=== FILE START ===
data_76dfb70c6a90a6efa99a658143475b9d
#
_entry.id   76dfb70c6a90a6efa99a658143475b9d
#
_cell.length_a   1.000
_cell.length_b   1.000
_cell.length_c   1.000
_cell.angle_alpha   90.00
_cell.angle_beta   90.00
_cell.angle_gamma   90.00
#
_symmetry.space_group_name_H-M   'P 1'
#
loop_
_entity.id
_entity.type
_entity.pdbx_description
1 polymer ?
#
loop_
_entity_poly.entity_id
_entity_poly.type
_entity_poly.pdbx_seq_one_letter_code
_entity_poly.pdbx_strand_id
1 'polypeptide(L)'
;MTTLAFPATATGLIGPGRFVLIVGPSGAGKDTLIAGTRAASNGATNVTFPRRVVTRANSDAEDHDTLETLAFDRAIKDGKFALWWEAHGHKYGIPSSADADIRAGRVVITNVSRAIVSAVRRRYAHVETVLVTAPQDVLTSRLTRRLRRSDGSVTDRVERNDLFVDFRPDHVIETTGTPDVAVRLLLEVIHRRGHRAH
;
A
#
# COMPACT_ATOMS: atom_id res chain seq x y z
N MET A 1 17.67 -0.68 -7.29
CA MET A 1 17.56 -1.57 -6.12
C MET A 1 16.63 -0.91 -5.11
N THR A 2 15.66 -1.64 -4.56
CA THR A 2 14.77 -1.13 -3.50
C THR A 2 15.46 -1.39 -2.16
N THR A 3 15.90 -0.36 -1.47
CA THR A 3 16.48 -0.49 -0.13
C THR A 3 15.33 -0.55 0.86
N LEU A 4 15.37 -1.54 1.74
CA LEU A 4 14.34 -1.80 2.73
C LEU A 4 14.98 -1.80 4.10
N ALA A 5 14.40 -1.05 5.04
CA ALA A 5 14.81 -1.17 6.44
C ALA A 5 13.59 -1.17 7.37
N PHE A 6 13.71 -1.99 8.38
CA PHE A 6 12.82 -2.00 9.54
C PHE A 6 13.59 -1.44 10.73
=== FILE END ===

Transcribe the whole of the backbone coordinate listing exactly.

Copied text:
data_76dfb70c6a90a6efa99a658143475b9d
#
_entry.id   76dfb70c6a90a6efa99a658143475b9d
#
_cell.length_a   1.000
_cell.length_b   1.000
_cell.length_c   1.000
_cell.angle_alpha   90.00
_cell.angle_beta   90.00
_cell.angle_gamma   90.00
#
_symmetry.space_group_name_H-M   'P 1'
#
loop_
_entity.id
_entity.type
_entity.pdbx_description
1 polymer ?
#
loop_
_entity_poly.entity_id
_entity_poly.type
_entity_poly.pdbx_seq_one_letter_code
_entity_poly.pdbx_strand_id
1 'polypeptide(L)'
;MTTLAFPATATGLIGPGRFVLIVGPSGAGKDTLIAGTRAASNGATNVTFPRRVVTRANSDAEDHDTLETLAFDRAIKDGKFALWWEAHGHKYGIPSSADADIRAGRVVITNVSRAIVSAVRRRYAHVETVLVTAPQDVLTSRLTRRLRRSDGSVTDRVERNDLFVDFRPDHVIETTGTPDVAVRLLLEVIHRRGHRAH
;
A
#
# COMPACT_ATOMS: atom_id res chain seq x y z
N MET A 1 17.67 -0.68 -7.29
CA MET A 1 17.56 -1.57 -6.12
C MET A 1 16.63 -0.91 -5.11
N THR A 2 15.66 -1.64 -4.56
CA THR A 2 14.77 -1.13 -3.50
C THR A 2 15.46 -1.39 -2.16
N THR A 3 15.90 -0.36 -1.47
CA THR A 3 16.48 -0.49 -0.13
C THR A 3 15.33 -0.55 0.86
N LEU A 4 15.37 -1.54 1.74
CA LEU A 4 14.34 -1.80 2.73
C LEU A 4 14.98 -1.80 4.10
N ALA A 5 14.40 -1.05 5.04
CA ALA A 5 14.81 -1.17 6.44
C ALA A 5 13.59 -1.17 7.37
N PHE A 6 13.71 -1.99 8.38
CA PHE A 6 12.82 -2.00 9.54
C PHE A 6 13.59 -1.44 10.73